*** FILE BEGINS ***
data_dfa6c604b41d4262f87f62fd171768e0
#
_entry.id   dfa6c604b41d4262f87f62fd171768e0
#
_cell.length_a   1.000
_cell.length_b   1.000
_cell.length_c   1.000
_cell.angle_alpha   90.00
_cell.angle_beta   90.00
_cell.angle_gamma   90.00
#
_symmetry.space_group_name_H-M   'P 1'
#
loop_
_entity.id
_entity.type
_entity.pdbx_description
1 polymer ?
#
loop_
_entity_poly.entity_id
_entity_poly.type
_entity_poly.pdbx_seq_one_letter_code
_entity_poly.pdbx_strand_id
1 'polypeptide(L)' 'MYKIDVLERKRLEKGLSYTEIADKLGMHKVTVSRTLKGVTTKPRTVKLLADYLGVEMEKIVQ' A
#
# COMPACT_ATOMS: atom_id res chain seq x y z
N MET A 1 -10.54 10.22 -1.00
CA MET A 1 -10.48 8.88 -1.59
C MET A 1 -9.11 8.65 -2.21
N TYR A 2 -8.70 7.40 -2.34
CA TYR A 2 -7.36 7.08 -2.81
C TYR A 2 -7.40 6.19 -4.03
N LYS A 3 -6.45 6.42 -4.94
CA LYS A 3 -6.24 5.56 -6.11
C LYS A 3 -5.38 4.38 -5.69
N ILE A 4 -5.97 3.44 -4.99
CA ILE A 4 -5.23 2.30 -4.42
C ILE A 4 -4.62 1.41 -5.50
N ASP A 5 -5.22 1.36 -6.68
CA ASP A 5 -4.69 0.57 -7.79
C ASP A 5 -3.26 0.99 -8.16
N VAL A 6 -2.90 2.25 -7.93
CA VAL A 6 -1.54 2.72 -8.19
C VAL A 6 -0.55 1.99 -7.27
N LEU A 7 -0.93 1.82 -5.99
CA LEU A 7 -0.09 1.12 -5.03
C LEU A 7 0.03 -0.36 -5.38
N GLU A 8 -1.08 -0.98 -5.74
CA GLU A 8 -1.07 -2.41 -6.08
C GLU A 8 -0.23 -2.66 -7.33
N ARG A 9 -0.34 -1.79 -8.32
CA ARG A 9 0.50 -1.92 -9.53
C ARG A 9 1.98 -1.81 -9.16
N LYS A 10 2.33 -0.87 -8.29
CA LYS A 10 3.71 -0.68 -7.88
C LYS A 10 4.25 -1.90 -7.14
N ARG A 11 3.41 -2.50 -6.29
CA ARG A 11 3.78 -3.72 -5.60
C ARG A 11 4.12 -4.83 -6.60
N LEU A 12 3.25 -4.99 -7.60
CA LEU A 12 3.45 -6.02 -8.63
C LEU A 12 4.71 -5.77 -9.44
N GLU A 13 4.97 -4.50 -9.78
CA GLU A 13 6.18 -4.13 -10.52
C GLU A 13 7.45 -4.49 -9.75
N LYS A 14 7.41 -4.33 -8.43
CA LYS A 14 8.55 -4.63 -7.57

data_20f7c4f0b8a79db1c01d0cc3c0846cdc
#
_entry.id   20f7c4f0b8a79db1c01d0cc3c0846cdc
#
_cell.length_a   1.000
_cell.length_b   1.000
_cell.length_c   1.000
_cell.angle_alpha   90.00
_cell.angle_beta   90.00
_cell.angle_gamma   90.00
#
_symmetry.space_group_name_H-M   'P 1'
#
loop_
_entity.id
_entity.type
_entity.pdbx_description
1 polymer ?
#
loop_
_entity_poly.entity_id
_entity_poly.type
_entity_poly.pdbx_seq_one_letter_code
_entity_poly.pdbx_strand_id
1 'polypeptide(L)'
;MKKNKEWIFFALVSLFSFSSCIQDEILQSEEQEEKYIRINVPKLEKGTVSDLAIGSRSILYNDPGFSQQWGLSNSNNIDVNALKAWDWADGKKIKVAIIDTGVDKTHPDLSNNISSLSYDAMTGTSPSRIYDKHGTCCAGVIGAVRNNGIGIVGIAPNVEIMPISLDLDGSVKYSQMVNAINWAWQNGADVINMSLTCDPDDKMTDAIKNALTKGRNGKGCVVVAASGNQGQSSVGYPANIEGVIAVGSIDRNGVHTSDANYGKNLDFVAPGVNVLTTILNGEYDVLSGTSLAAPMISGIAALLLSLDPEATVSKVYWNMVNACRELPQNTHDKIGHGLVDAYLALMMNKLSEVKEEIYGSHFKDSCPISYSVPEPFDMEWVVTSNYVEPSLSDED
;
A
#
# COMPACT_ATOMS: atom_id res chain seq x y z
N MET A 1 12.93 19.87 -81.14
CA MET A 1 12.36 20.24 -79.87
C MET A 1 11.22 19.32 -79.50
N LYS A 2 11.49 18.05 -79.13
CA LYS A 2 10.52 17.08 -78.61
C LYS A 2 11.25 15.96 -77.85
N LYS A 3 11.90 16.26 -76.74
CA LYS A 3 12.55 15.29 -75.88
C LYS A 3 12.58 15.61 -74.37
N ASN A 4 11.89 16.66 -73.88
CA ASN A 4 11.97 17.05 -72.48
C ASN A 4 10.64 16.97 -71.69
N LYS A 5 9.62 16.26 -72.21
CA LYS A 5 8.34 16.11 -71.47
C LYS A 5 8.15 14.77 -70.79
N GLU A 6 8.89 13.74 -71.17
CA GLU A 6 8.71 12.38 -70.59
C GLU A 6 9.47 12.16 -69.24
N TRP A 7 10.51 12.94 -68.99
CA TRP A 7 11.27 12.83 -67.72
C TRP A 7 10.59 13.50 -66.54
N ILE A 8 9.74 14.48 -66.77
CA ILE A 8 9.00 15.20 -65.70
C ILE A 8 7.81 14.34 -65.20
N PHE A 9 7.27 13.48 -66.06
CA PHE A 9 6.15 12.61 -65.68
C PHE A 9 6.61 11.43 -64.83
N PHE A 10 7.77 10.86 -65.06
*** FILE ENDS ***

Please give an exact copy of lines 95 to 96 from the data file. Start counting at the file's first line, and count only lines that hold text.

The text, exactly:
;
A